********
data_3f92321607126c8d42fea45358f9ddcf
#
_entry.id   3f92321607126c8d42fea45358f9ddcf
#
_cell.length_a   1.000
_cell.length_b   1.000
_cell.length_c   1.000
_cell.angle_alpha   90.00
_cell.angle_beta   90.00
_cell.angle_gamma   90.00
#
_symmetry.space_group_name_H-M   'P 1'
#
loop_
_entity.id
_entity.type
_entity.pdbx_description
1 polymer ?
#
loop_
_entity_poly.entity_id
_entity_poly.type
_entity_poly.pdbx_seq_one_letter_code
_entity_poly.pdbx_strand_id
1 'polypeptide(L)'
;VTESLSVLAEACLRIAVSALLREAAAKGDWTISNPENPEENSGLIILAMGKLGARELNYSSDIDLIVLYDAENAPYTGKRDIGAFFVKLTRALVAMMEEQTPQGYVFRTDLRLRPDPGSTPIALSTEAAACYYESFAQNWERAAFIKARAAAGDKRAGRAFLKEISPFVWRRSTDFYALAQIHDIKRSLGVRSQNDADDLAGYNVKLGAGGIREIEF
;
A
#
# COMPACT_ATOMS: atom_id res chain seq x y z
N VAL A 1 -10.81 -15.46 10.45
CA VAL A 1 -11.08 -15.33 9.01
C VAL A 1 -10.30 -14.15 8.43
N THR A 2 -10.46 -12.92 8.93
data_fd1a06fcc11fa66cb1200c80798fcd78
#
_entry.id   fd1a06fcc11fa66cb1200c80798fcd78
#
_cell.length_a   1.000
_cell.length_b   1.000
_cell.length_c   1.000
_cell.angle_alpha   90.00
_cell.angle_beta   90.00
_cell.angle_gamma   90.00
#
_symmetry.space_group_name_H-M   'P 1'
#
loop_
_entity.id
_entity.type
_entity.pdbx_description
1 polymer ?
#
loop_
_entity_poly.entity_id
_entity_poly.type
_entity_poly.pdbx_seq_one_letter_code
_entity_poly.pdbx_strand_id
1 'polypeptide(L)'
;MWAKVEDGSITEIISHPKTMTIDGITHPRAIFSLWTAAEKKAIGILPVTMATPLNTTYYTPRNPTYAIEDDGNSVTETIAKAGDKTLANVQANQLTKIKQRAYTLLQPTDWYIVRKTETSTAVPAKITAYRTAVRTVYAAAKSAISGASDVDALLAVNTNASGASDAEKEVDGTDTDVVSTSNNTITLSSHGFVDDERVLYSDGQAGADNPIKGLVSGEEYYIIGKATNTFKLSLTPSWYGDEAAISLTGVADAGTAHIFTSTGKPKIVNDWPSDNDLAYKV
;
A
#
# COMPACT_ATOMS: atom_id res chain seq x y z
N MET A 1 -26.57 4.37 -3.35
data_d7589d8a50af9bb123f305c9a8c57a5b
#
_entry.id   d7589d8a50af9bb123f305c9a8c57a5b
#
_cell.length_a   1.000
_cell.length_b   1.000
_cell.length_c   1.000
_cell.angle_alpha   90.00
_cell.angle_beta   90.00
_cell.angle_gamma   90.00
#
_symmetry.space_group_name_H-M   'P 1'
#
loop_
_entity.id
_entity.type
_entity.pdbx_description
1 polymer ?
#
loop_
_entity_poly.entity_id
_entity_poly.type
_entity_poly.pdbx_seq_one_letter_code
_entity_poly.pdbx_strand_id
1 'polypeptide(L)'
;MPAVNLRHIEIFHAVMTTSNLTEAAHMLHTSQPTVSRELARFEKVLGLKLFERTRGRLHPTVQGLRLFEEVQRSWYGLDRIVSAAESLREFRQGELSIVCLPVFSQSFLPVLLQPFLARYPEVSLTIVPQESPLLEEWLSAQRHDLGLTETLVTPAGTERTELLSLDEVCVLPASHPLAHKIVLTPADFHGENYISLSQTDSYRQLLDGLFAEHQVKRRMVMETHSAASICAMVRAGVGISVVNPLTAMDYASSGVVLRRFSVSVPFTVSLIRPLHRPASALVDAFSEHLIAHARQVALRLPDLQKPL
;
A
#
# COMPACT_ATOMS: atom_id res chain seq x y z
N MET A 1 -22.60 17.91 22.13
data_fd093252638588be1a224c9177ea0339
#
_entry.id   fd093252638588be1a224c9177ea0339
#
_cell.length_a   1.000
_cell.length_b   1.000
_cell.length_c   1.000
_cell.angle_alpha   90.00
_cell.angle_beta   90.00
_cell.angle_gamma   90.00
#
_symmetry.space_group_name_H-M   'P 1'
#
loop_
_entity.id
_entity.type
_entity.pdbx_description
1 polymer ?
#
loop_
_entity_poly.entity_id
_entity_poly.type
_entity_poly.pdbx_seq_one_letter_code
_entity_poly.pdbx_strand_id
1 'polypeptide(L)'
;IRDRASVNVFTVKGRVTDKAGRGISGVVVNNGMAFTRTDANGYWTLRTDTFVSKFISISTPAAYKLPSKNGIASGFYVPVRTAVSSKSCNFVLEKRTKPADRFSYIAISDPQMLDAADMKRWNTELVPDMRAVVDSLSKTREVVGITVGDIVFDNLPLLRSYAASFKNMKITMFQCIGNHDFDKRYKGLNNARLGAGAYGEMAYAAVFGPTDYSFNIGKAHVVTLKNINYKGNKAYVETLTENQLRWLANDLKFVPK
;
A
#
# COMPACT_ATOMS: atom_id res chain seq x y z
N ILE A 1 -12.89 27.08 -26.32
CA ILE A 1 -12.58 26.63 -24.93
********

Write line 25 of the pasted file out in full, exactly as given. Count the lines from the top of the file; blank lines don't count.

1 'polypeptide(L)'